Zao Fox Village
Catch a Shinkansen from Tokyo to Shiroishi-Zao (less than 2 hours) and hop on a taxi to the famous Zao Fox Village. Enter the Cage of the Fox and be mesmerized by the foxes! They all have a glorious coat of fur, and look absolutely adorable. Hug a tame and friendly fox for a fee of ¥400, or spend ¥100 on little bags of treats for them.
Watch them come up to you or even engage in little tussles, but do be careful, as some of the more mischievious ones might nip your butt. Go during winter so you can get even more amazing photos of them against a white backdrop.
Jigokudani Monkey Park
Jigokudani Monkey Park is the best place to spot some snow monkeys. The unique fact about this species of monkeys is that they are the only primates to survive such cold temperatures, apart from us, human beings. These are hands down some of those rare Japanese animals that everyone raves about. These monkeys have a thick coat of fur which protects them from cold. They are brown-grey in color with red faces. There are a number of hot springs in this park, which is where you will spot most of them warming themselves.
Okunoshima Island in the Inland Sea of Japan is cuteness overload. Over 250 fluffy rabbits roam freely and they are rather tame and will approach humans, especially if you come loaded with treats.
No dogs or cats are allowed on the island and the rabbits live in some sort of a bunny paradise here. But this was not always the case. During the 1920s, the island was used to manufacture chemical weapons that were then tested on bunnies. The rabbits that populate the island now are not descendants of the lab ones, but rather of eight bunnies that were raised by a nearby elementary school and then set free.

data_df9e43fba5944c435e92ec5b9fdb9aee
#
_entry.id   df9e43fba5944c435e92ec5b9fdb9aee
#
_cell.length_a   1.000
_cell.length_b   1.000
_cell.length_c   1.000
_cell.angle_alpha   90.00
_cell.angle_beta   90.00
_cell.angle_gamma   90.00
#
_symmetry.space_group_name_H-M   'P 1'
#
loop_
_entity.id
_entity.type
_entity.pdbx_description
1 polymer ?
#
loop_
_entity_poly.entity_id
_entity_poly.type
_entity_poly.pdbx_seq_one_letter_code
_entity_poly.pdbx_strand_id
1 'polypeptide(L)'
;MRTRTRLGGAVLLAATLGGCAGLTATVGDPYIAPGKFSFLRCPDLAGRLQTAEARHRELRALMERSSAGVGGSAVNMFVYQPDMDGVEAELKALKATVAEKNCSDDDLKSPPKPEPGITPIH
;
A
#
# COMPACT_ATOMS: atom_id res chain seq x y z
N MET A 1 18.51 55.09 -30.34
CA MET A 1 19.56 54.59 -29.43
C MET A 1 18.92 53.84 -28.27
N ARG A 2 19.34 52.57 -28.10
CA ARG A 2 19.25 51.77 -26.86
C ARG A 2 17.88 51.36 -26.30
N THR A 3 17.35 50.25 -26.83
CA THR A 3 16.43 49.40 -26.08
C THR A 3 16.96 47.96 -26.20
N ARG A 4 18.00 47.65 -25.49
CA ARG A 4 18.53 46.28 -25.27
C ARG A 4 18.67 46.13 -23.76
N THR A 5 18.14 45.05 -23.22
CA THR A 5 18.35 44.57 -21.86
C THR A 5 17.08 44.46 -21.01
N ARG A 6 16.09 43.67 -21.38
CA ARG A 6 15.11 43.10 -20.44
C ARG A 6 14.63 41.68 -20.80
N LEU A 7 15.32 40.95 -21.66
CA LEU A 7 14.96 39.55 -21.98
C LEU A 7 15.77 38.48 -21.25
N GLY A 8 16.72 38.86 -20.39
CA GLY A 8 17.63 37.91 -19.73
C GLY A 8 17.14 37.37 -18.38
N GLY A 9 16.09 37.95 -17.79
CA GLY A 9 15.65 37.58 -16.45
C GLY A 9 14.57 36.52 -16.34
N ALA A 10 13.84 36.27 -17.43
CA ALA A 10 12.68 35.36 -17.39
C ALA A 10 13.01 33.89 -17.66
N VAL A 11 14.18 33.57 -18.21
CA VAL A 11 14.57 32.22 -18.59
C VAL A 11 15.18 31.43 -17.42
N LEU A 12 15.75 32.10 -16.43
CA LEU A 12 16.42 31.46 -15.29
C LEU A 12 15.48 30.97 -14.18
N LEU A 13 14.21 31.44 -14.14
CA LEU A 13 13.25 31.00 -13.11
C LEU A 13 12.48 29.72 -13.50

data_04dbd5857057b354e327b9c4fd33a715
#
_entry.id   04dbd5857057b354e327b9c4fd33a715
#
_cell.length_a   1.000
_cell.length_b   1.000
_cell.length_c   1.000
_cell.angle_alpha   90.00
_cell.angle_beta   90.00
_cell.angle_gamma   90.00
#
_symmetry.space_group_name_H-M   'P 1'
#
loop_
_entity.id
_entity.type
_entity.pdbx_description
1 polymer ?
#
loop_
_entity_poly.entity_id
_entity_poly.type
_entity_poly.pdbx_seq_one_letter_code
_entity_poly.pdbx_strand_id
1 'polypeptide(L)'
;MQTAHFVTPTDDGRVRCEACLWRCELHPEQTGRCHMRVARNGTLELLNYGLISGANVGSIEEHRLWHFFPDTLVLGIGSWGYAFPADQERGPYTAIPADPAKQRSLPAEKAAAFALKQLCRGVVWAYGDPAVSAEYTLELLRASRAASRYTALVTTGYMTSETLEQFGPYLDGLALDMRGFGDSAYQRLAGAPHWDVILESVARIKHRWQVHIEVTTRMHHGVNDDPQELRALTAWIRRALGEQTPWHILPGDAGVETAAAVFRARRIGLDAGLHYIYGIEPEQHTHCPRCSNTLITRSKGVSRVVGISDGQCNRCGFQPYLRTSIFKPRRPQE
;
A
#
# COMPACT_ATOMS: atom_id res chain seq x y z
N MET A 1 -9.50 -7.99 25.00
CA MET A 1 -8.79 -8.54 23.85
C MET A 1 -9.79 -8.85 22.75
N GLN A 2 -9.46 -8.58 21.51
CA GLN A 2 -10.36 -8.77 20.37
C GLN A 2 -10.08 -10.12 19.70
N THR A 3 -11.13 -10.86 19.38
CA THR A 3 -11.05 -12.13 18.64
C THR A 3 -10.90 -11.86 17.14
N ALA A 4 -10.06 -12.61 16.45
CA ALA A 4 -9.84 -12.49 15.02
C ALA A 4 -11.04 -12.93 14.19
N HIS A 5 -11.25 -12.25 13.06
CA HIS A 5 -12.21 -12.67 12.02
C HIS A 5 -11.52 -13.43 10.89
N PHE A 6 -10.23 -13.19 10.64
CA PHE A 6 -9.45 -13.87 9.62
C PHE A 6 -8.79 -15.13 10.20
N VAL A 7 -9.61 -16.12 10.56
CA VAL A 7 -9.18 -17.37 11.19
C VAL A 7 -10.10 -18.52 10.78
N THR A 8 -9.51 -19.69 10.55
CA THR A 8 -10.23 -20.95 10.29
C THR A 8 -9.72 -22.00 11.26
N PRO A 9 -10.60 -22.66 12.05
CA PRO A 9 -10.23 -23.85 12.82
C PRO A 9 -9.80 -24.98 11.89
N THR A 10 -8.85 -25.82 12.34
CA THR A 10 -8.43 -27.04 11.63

Tsukuba Wan Wan Land
Nestled in Ibaraki, Tsukuba Wan Wan Land is quite difficult to get to, but it is a paradise for dog lovers. The entire place is huge and even comprises a stadium and stage. You can bring your own dog, or play with the friendly pups here. There are so many of them and it is quite interesting to see how they mingle and run around.
Located in the city centre of Nara, the picturesque Nara Park attracts around 13 million visitors annually. You can buy some deer crackers at the park to coax some of the 1,200-strong deer population into taking a traditional Japanese bow before feeding them!
If you have been to Nara Park, then put Miyajima on your list. While tame Sika deer are also one of the popular lures of Miyajima, this island offers a different experience altogether in terms of other attractions.
Japan does not have one or two but eleven cat islands! The best-known ones are the Tashirojima and Aoshima Islands and they are ideal places to indulge in your petting urges.
The cats were first introduced by the fishermen to protect silkworms (used to spin fishing nets) by keeping the mice population at bay. Cats outnumber people up to 6 to 1 on these islands and dogs are obviously not allowed. Bring in treats and take your time to play and pet the fluffy kitties.